"Whether it is for liberation or self-salvation, we appeal for starting again from that early morning. ‘Returning to June Fourth’ shall be the real starting point for China’s public politics… we, the generation who witnessed death or even chose death in 1989, still feel the warm blood as if it was shed just this morning. We make this joint declaration for liberation and self-salvation." —This was the declaration issued last year by Ren Bumei, Yu Shicun, and Pu Zhiqiang, and others, representatives of the "1989 Generation."
In fact, the voice of righteousness has not been silenced in the past 16 years. Documents and files related to June Fourth have been smuggled out of China and put into publications. Oral and written condemnations of the bloody massacre have been heard or seen without end and have brought tears to many audiences. The Tiananmen Mothers, braving threats and going up against great pressure, rose up from the earth that is soaked with the blood of their children to investigate the truth, to charge those who had committed wrongdoings and to seek justice. Dr. Jiang Yanyong, who saved untold number of lives by exposing the truth when SARS raged through China two years ago, stood up again at risk to his life to appeal for the rectification of the government’s handling of the June Fourth Movement, to expose the crimes that took place there and demand the innocent dead be given their due. To our great comfort, quite a few young scholars of the 1989 generation or later generations have stood up with courage. They proudly call themselves the "Sons of June Fourth" and the "Sons of the Tiananmen Mothers," and assert that June Fourth had a great influence on their entire lives.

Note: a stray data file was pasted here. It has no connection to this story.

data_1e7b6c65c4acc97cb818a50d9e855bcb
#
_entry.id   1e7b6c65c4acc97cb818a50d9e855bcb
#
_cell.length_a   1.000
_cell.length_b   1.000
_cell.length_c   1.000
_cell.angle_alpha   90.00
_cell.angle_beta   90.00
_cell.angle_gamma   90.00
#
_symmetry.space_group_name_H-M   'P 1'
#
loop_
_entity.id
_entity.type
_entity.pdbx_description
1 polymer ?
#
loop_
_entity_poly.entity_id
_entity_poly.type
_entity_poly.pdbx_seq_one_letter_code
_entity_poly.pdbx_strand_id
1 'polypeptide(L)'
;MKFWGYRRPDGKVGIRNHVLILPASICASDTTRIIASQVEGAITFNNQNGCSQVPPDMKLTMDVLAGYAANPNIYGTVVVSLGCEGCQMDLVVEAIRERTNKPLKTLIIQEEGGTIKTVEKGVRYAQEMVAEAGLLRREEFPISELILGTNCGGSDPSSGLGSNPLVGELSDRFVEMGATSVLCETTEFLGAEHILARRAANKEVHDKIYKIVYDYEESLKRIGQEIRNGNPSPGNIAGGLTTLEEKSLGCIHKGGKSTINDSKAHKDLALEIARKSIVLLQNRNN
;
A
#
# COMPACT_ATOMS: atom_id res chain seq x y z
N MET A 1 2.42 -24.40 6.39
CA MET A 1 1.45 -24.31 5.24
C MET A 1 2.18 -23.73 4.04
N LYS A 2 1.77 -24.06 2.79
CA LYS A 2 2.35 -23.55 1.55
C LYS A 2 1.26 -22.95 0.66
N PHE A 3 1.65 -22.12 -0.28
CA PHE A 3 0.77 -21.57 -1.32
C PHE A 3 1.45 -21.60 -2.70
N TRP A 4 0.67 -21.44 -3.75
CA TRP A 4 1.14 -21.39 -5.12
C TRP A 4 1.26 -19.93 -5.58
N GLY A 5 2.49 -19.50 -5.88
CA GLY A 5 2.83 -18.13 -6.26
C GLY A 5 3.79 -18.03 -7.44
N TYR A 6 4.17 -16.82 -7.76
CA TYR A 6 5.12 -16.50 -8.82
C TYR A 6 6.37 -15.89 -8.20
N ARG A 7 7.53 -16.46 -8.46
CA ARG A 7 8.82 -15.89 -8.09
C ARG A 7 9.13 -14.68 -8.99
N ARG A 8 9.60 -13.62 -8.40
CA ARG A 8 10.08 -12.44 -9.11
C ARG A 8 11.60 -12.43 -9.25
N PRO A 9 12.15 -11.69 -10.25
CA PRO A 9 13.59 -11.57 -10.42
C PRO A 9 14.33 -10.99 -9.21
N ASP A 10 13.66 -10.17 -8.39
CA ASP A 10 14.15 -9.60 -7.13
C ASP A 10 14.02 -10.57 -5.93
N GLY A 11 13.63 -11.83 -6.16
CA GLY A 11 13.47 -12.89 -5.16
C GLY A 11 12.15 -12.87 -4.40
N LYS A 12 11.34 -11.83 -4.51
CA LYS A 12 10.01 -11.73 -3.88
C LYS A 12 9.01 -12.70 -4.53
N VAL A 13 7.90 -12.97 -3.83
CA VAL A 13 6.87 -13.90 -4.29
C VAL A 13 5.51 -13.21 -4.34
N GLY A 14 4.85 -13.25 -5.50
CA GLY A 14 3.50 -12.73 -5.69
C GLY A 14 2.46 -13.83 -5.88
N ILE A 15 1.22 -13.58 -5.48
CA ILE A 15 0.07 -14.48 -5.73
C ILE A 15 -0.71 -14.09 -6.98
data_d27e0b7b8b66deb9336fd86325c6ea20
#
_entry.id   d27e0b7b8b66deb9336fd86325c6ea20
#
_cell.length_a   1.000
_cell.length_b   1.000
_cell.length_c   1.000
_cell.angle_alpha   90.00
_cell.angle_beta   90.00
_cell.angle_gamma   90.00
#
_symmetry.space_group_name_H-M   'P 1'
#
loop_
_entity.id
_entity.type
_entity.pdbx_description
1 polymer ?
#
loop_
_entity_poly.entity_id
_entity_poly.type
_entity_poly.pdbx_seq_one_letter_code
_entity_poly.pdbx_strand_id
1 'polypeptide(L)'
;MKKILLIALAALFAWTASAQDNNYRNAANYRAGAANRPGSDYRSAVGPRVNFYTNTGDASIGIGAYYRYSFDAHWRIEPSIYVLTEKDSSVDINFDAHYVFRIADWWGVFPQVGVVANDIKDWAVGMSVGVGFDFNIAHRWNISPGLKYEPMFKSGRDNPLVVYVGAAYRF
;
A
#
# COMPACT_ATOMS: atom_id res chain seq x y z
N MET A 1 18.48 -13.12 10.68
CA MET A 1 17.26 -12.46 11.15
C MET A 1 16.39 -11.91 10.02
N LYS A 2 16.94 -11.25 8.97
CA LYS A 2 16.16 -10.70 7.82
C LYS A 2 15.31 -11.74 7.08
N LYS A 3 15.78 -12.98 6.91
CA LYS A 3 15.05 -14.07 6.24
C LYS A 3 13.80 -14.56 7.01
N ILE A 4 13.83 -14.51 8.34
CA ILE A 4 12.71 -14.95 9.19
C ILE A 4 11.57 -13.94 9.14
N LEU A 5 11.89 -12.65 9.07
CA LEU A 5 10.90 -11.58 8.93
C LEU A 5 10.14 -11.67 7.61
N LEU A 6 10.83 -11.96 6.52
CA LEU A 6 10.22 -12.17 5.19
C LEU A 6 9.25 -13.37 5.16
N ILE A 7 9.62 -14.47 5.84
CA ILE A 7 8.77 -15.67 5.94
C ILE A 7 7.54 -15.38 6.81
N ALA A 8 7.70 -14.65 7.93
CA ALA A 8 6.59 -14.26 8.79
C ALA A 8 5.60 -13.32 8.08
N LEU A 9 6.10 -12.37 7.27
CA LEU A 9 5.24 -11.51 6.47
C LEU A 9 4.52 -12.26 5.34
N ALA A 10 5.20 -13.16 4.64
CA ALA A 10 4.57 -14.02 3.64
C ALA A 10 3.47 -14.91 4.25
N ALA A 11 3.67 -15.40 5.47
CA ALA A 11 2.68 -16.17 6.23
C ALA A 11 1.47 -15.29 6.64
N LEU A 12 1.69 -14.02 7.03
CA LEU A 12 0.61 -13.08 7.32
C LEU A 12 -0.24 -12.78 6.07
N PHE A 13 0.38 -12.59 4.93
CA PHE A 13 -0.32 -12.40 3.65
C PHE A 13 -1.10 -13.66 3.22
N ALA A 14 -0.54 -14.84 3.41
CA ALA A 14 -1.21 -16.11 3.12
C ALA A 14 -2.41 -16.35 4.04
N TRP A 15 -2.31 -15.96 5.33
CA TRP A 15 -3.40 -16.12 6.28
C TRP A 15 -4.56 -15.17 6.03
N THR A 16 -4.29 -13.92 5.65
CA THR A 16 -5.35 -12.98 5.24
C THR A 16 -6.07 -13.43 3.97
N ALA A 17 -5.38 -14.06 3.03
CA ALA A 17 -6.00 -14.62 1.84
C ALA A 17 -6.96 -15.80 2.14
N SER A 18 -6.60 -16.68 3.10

Perhaps the sons of June Fourth are not great in terms of sheer numbers. But history has proven that it does not matter if only a small number of intellectual successors exist. The difference between 1:0 and 1,000,000,000:0 is essentially the same when measured by the significance of intellectual succession. Once the spiritual value is passed on, it will cast its light upon every inch of the land, drawing multitudes from all corners of the earth.